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Best of Bathurst these holidays

Rug up and pick Bathurst as your family destination these July holidays. Bask in the brisk Bathurst air, goldrush-era echoes and the abundant activities that await en route. There’s more to this regional centre than meets the eye. For starters, it hosts the awesome Bathurst Winter Festival, which has been given the green light to go ahead this school break now that travel restrictions have lifted. Plus, numerous attractions have made the most of the lull in visitors and poured their energy into renewals and renovations. An easy three hours from Sydney, Bathurst is an awesome escape.

The Bathurst Winter Festival

It looks different in 2020, but the Winter Festival still has awesome performances, produce and more. Credit: Supplied

Did your ears prick up at the mention of a festival? Having locked down for so long, the chance to get out is an appealing one. The Winter Festival will run across the two weeks of school holidays, from the 4th to 19th July. It will look a bit different. The Winter Playground and ice rink have been swapped out for the cool, retro vibes of a Drive-in Cinema. Social distancing measures will be in place, but the chance to relax and enjoy local music, local produce and the usual Illumination light display will be as spirited as ever.

What to do in Bathurst

Heap on the history and visit the old 1876 Bathurst Public School Building. Inside, you’ll find Australia’s largest fossil collection at the Australian Fossil and Mineral Museum. Out of town at History Hill, pan for your own gold and walk through a mine shaft.

The Fossil Museum is full of treasures and mysteries. Credit: Supplied

Otherwise, immerse in all things plane, train and automobile, kicking off with a pit stop at Mount Panorama, home to the Supercheap Auto Bathurst 1000 motor race. Nearby is the National Motor Racing Museum for hardcore fans. Be transported (pun intended) at the Bathurst Rail Museum, which boasts the largest displayed HO scale model railway in Australia and the Largest permanent wooden Brio rail setup in the hemisphere.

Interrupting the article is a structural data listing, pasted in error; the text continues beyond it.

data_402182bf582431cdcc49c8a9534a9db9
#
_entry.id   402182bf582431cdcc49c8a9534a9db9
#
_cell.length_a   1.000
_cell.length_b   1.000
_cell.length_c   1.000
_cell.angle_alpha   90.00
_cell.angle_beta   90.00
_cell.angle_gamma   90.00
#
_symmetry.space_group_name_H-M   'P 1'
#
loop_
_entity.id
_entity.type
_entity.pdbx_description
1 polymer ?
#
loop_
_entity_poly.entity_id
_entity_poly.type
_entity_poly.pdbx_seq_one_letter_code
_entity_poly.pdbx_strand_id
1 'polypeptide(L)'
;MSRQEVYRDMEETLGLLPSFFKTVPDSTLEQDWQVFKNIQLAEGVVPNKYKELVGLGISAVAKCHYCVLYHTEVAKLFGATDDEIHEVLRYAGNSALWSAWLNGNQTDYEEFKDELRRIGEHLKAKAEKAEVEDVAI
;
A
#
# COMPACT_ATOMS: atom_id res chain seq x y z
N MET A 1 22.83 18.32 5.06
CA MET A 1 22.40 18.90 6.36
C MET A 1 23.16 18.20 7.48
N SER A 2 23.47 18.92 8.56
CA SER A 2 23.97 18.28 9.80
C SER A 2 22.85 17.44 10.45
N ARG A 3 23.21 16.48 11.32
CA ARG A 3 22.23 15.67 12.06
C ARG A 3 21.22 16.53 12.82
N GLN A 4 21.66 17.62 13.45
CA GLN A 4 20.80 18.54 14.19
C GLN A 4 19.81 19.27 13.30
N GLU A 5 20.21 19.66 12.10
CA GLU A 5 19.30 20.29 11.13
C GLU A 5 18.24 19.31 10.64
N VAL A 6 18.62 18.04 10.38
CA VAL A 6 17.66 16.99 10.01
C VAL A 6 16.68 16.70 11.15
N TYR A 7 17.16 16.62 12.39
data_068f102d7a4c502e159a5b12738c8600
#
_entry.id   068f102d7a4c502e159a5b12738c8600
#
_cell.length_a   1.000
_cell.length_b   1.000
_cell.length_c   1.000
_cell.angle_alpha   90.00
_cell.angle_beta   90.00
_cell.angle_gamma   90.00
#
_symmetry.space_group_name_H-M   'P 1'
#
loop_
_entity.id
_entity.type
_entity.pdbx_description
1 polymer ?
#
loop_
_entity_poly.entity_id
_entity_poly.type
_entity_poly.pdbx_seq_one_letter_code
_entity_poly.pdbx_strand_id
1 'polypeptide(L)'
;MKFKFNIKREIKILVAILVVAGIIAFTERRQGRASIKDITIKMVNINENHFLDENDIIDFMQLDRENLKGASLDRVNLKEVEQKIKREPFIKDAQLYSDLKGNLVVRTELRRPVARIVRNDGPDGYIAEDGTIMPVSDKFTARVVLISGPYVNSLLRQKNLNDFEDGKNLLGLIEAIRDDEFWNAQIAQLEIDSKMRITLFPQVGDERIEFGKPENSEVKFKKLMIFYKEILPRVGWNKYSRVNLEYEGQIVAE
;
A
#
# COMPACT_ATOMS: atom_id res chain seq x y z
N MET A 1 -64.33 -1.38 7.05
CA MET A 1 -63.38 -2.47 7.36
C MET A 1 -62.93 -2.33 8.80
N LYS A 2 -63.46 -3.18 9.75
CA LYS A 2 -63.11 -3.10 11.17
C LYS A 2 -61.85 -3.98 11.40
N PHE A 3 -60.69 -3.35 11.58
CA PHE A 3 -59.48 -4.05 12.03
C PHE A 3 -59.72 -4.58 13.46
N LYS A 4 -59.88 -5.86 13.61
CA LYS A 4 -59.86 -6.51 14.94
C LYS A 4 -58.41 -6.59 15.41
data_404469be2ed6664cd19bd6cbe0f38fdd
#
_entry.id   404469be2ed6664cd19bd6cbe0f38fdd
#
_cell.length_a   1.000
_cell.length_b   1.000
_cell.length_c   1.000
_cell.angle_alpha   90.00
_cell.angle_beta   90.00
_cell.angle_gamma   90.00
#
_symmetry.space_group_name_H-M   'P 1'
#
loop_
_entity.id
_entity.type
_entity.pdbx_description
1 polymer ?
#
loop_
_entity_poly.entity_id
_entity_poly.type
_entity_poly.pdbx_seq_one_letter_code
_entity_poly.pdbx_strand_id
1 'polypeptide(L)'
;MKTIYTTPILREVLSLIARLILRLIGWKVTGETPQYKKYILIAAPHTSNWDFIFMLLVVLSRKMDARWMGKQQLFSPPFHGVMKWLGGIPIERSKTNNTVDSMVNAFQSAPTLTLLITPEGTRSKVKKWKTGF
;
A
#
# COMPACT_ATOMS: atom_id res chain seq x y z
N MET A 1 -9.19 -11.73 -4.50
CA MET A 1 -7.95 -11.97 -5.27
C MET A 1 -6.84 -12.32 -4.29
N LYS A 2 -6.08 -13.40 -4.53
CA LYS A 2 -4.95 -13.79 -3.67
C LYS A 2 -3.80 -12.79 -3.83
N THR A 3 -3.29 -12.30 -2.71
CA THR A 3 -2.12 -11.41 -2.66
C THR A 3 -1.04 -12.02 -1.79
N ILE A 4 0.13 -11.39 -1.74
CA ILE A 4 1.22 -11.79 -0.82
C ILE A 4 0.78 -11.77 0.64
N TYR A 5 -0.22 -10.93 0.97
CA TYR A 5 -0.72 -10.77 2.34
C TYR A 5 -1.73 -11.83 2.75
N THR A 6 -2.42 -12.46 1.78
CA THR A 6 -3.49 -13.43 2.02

No shortage of cars to check out at the Motor Museum. Credit: Supplied

Check out the ultimate Bathurst Museum hub here.

Where to eat in Bathurst

After lots of exploring, you’ll need to refuel. Pick from these great food options for breakfast, lunch or dinner.

Perfect brekky at The Hub or one of Bathurst’s other family-friendly cafes. Credit: Supplied
  • Kelso Fruit Market sits on the main highway and is a one-stop shop for delicious fruit, vegetables, honey and local goodies such as jams.
  • Country Coffee lives up to its name and is a great pick for latte-loving grown-ups as well as hungry kids.
  • The Hub has it all when it comes to brunch, including a great separate kiddie menu.
  • Annie’s Old Fasioned Ice Cream Parlour is kitted out with a juke box and Elvis memorabilia. It is famous for its classic ice cream flavours.
  • Sweet Caramel is another great pick for the sweet tooths, although it also serves a scrumptious brekky and lunch.
  • Church Bar has the best wood-fired pizzas in town, all named after big Bathurst Streets. Ask the staff about the legend of the Ribbon Gang of bushrangers.
Scrumptious and colourful – Annie’s ice creams are best enjoyed at the neighbouring park! Credit: Supplied

Where to stay in Bathurst

  • William Cottages is a great family HQ. Each cottage is self-contained and self-catered, situated in the centre of town for easy access to attractions.
  • Barcoos Farmstays shakes things up a bit when it comes to unusual neighbours – share your stay with lambs, chickens, ducks, Eeyore the donkey and Georgie the Pig.
  • Buddens Guesthouse is ideal for a multi-generational getaway with five bedrooms and a separate 2-bedroom cottage, all with lovely verandah views.
  • Alfred on Keppel takes things up a notch. The heritage terrace has stunning and sophisticated décor and is a great base for exploring nearby cafes and vintage shops.
The historic Buddens Guesthouse in Rockley. Credit: Supplied

Where to stop on the way

It’s all about the journey – the fun will begin on your drive in to Bathurst. In Lithgow, take the Sir Joseph Cook board walk to the Hassan’s Walls lookout, which has amazing views of the Blue Mountains. Capertee Valley is the second largest canyon in the world after Grand Canyon and is worth visiting as is the scenic Wolgan Valley and Evans Crown rock formation.

Oberon is home to the magnificent Jenolan Caves, dating back 340 million years. Guided cave tours will take your family through the limestone formations at a grade that suits you. Kanangra Boyd National Park has three bushwalks departing from the carpark, including a wheelchair accessible route to a lookout over Kanangra Walls.

Visitors can also download the Bathurst – Step Beyond app for free from the Apple Store or Google Play or visit the website here.


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